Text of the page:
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Is it time to end the global war on drugs?

Al Jezeera TV –

The gobal War On Drugs - is a high tech war victimising drug users and creating groups of vulnerable people

Nov. 7th. 2013.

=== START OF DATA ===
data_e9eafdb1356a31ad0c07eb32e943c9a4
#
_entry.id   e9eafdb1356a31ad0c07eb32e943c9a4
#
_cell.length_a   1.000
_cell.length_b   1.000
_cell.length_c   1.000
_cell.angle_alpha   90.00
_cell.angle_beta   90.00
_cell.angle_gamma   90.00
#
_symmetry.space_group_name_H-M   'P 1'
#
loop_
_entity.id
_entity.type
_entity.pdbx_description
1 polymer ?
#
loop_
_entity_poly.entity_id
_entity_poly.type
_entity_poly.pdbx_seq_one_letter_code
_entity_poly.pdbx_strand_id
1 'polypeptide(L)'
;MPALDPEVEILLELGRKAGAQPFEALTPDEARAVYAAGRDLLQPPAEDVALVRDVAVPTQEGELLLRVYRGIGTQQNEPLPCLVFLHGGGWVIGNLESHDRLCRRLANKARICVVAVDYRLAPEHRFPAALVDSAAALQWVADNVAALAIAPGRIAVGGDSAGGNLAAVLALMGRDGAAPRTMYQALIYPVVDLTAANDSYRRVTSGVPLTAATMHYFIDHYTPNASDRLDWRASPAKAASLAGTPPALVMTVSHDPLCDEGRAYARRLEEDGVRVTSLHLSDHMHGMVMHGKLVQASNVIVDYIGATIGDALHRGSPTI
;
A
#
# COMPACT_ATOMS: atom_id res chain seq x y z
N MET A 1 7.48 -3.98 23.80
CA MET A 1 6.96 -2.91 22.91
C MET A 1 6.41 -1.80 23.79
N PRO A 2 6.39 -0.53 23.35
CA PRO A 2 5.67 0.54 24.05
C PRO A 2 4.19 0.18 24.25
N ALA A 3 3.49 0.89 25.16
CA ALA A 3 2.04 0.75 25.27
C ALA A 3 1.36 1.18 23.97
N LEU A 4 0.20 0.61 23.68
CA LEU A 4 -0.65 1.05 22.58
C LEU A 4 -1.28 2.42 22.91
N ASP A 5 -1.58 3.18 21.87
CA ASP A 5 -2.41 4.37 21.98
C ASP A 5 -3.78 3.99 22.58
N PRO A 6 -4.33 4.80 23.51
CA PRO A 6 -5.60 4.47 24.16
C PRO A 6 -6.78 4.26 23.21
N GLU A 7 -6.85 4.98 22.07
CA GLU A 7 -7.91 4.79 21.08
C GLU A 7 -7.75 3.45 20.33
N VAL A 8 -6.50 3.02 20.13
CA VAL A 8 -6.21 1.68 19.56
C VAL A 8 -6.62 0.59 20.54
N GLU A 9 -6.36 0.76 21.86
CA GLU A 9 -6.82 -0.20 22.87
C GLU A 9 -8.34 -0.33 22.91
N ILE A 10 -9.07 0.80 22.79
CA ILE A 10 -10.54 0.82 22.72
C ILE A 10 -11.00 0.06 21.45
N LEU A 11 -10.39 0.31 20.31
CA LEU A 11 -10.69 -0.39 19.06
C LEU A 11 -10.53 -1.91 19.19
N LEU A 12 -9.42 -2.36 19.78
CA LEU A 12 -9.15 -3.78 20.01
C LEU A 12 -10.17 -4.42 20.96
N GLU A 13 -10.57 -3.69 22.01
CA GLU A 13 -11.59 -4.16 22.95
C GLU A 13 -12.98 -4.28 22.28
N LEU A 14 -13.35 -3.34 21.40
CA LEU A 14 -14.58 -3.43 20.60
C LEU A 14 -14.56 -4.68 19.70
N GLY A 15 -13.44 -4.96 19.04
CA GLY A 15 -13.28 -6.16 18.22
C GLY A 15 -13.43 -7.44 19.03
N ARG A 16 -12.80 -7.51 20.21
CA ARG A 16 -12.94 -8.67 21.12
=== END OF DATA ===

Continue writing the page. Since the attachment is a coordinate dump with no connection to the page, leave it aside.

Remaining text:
It’s a multi-billion dollar industry, driven by violent criminal gangs which has killed hundreds of thousands of people around the world, but is the so-called war on drugs working?Two world leaders do not think so. Former UN Secretary General Kofi Annan and former Brazilian president Fernando Henrique Cardoso say repressive approaches to containing drugs have failed.Both men are members of the Global Commission on Drug Policy – and they are calling for a new approach.In an newspaper opinion piece they wrote: “‘We called on governments to adopt more humane and effective ways of controlling and regulating drugs. We recommended that the criminalisation of drug use should be replaced by a public health approach.”We also appealed for countries to carefully test models of legal regulation as a means to undermine the power of organised crime, which thrives on illicit drug trafficking.”Those in favour of reform say the war on drugs is a colossal waste of government resources; regulation could instead yield billions in tax revenues; it would be a blow to organised crime and put drug dealers out of business, and it would cut street crime and violence related to drug trafficking.Those against legalising drugs say it would create a large black market; it would lead to yet more addicts and more crime; an increase in the use of soft drugs could see users graduate to harder drugs, and drugs could fall more easly into the hands of children.Drugs became a symbol of youthful rebellion and social upheaval in the 1960s, and in the summer of 1971 US President Richard Nixon first declared the so-called ‘war on drugs’.It is estimated to have cost more than one trillion dollars in the four decades since then, with the bill now running at 100 billion dollars a year.The UN estimates the drug market itself to be worth 1.3 trillion US dollars and growing, and generating profits of around 435 billion dollars a year.Latest UN figures show some 230 million people took illicit drugs in 2011, with estimates suggesting the number of drug-related deaths could be as high as a quarter of a million.Calls for the decriminalisation of drugs are growing stronger around the world.Portugal is seen as a pioneer. It decriminalised drug use twelve years ago, putting possession of a small amount of drugs on a par with illegal parking.Colorado and Washington in the US have legalised the recreational use of cannabis for those over 21.Chile, Ecuador and Colombia have ruled that the possession of drugs for personal use is no longer a crime.And Uruguay is considering a passing legislation which would see the government growing and selling marijuana, for as little as a dollar a gram.The Secretary General of Uruguay’s national Drug Board, Julio Calzada, said last week: “… starting with the passing of the law, and it being put into place, it will progressively capture more of some of the most important parts of the black market.”But the president of the Senate’s Health Commission, Alfredo Solari, countered: “It is not that it is a bad bill, it’s disastrous … we have a marijuana use problem at a certain level in some populations, so to minimize this problem we are going to compete with drug dealers.”So is it time for a fresh approach to the war on drugs based around legalisation and regulation?And can decriminalisation help reduce drug abuse and organised crime?To discuss this, Inside Story, with presenter Hazem Sika, is joined by guests: Sanho Tree, director of the Drug Policy Project which works to end the domestic and international war on drugs; Amanda Fielding, a drug policy reformer and founder of the Beckley Foundation, and Manuel Pinto Coelho, president of the Association for a Drug Free Portugal.